Diablo Cody | Interview
Diablo Cody plays with identity-on TV as in life.
Born Brook Busey, Diablo Cody—yes, “former stripper”—published a book about her sex-work experiences, Candy Girl, in 2005. A little over two years later, the Lemont, Illinois, native won an Oscar for her screenplay Juno. Now she’s writing for the small screen: Based on an idea by Steven Spielberg, the new Showtime series United States of Tara stars Toni Collette as a mom with dissociative identity (i.e., multiple personality) disorder, whose various identities unfold before us. We gave Cody a call.
Time Out Chicago: How’s your day going?
Diablo Cody: I just woke up. I don’t normally wake up at 11, but I was up really late last night—you know, writing, burning the midnight oil.
TOC: I thought you’d say, “Out partying.”
Diablo Cody: I’m just kidding. I was out partying.
TOC: So, Tara—how does that happen? Spielberg calls up and says, “I’ve got this idea I want you to write”?
Diablo Cody: That was exactly what happened. At that point Juno hadn’t been produced yet. People had mentioned to me, “Oh, you would love television. It’s a writer’s medium.” Little did I know “writer’s medium” translates to “the writer has to work extra super hard.”
TOC: I wonder how the show’s premise of inventing personalities resonates with you personally: going from Brook Busey to Diablo Cody.
Diablo Cody: I’m glad you asked this because I’m constantly trying to introduce this theme in interviews, and nobody wants to run with it. The idea completely resonates with me because—hang on. [Off phone] No. No. No. No. No. No. No. No. No. No. No. [Back on] Sorry.
TOC: I hope you’re talking to your dog.
Diablo Cody: I am talking to my dog. [Laughs] He’s new and a rescue. No, it totally resonates with me because I have a persona that I can hide behind and observe.
TOC: You’ve said before, “There’s a lot written about me being totally candid and outrageous when I’m actually pretty cagey.”
Diablo Cody: Very much. It’s very easy to masquerade as a candid, exhibitionistic person, but I’m really not. My actual life never gets written about.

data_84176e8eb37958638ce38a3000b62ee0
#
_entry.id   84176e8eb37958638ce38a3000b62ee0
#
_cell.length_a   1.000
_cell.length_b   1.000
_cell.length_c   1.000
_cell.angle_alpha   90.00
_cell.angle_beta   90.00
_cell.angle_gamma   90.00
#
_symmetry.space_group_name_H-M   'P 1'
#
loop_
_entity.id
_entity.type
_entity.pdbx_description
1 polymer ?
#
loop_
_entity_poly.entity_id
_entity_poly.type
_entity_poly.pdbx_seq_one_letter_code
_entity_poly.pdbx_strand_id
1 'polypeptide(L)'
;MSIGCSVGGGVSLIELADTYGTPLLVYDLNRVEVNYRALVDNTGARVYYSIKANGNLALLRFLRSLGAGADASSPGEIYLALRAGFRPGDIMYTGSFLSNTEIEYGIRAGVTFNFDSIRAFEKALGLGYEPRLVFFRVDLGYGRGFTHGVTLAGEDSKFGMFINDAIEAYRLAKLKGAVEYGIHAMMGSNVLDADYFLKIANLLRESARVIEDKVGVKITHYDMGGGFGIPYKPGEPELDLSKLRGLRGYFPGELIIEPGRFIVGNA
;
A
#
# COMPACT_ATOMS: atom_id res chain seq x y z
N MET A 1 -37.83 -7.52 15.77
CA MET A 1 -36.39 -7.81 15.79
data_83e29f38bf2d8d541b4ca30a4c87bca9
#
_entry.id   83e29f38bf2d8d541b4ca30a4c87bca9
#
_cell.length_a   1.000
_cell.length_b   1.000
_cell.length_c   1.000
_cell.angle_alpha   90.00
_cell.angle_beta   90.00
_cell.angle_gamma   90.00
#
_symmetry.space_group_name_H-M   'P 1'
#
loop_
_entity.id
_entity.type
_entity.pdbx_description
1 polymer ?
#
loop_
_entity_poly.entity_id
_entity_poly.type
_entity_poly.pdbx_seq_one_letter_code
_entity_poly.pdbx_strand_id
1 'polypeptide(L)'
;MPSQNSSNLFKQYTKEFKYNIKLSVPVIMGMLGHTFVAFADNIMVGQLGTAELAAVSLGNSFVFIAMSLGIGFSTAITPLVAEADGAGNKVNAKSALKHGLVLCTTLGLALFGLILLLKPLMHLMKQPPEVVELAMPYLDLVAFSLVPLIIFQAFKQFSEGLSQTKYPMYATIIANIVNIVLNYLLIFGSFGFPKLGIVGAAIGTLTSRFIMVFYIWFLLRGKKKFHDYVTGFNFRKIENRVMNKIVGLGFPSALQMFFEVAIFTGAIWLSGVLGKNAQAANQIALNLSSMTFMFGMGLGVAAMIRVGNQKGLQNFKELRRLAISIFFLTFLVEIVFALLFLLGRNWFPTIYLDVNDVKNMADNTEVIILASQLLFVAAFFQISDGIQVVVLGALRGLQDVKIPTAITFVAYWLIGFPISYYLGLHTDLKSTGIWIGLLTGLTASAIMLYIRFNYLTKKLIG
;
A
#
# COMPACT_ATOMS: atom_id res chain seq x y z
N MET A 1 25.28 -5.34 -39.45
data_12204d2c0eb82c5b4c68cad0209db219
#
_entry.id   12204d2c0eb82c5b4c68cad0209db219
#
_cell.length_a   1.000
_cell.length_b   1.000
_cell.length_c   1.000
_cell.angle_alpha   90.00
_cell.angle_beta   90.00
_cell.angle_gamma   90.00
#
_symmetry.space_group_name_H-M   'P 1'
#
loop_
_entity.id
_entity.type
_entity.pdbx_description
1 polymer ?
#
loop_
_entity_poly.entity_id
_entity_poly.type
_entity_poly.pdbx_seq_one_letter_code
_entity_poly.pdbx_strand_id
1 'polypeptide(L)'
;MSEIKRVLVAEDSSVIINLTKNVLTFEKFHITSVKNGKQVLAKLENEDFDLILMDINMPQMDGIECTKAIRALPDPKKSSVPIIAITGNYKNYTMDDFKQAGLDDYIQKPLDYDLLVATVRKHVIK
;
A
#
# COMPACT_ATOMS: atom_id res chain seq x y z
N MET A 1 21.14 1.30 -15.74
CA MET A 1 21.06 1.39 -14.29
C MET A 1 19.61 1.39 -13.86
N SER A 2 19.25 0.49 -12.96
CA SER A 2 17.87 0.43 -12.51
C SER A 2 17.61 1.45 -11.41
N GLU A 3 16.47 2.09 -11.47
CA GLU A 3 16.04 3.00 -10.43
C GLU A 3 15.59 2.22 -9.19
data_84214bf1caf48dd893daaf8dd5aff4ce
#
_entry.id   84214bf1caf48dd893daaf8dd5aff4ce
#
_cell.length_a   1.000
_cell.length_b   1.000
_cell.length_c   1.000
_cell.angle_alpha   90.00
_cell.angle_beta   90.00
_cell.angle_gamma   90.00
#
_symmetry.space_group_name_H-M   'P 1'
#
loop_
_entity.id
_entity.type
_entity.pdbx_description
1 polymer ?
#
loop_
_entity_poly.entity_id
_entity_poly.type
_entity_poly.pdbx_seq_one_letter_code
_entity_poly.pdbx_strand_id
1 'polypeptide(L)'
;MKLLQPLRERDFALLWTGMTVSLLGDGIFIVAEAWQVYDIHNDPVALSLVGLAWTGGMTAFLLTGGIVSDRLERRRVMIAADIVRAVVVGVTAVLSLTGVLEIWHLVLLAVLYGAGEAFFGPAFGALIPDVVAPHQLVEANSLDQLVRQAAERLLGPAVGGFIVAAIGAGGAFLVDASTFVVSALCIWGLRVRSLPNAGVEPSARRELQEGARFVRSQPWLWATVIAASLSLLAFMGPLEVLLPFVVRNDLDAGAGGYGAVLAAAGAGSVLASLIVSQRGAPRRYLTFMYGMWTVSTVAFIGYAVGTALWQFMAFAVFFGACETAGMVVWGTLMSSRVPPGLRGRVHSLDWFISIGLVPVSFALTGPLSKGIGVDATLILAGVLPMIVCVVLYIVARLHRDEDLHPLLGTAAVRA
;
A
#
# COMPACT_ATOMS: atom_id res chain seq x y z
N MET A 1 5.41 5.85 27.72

TOC: Because it’s just mundane?
Diablo Cody: No, it’s pretty exciting. I’ve got stories that’ll make people’s heads spin. I can’t wait till I’m, like, 67 and dripping with jewelry and I can write my memoirs. I’m good at deciding what to share and what to keep to myself. Blog culture has nurtured that—people are getting better at controlled sharing.
TOC: Is the show’s take on dissociative identity disorder pure fantasy?
Diablo Cody: Oh, my God, no, it is absolutely not fantasy. It was really important to me that we meet people who have DID, that we talk to experts.
TOC: In the pilot, Tara takes on two identities: the smart-alecky, randy teen T and Buck the Southern hick. Both strong stock types.
Diablo Cody: There are plenty of people whose alters are strong stock types. They’re often protectors, and the person dissociates to hide. As a woman, there are times when if I feel threatened, I wish I could be an alpha male. With T, everybody wants to be juvenile and escape responsibility. They’re archetypes.
TOC: What do you make of the media’s fascination with your stripping past?
Diablo Cody: I can’t fault someone from, like, Akron for wanting to write about that. It’s sensationalistic. You get more page views if you consistently refer to me as a former stripper.
TOC: It’s always “Diablo Cody, former stripper.”
Diablo Cody: Which doesn’t bother me. [Candy Girl] saved me from a life of processing insurance claims, so I certainly don’t regret it. I never voluntarily bring up the stripping thing—ever. But it would be really hypocritical if I didn’t talk about it when prompted.
TOC: Does it smack a bit of: She’s a pole dancer and she can think, too?
Diablo Cody: [Laughs] You know what’s funny? People accuse women writers and comedians of using their sexuality to get ahead, and then in the same breath this vitriolic asshole will say, “She’s ugly.” You can’t have it both ways. You either need to be fair and feminist or you can be an asshole.
TOC: In your blog response to your critics last September, you wrote, “I don’t deserve to be here. We’ve established that. But I’m here—”
Diablo Cody: Definitely not. With the exception of a searing talent like Meryl Streep, so many people don’t deserve to be here.
TOC: What exactly were the criticisms that got you so riled up?
Diablo Cody: It wasn’t actual criticism, because that I can deal with. I’ll take a million haters over one sycophant any day. But what upset me was it seemed like more than one journalist had written about me like I was Sarah Palin, this nationwide object of scorn. I don’t think people know how to write about me. I’m a really weird person and a difficult subject, and people don’t know what to say.
TOC: So what should they say?
Diablo Cody: Here’s the thing: Most women with sex work in their past would be apologetic about it. They would issue a lame-ass PR statement about how it was a different time in their life. It wasn’t a different time in my life. I’m still that person. I’m unapologetic. People do not like that.
United States of Tara premieres January 18 at 9pm on Showtime.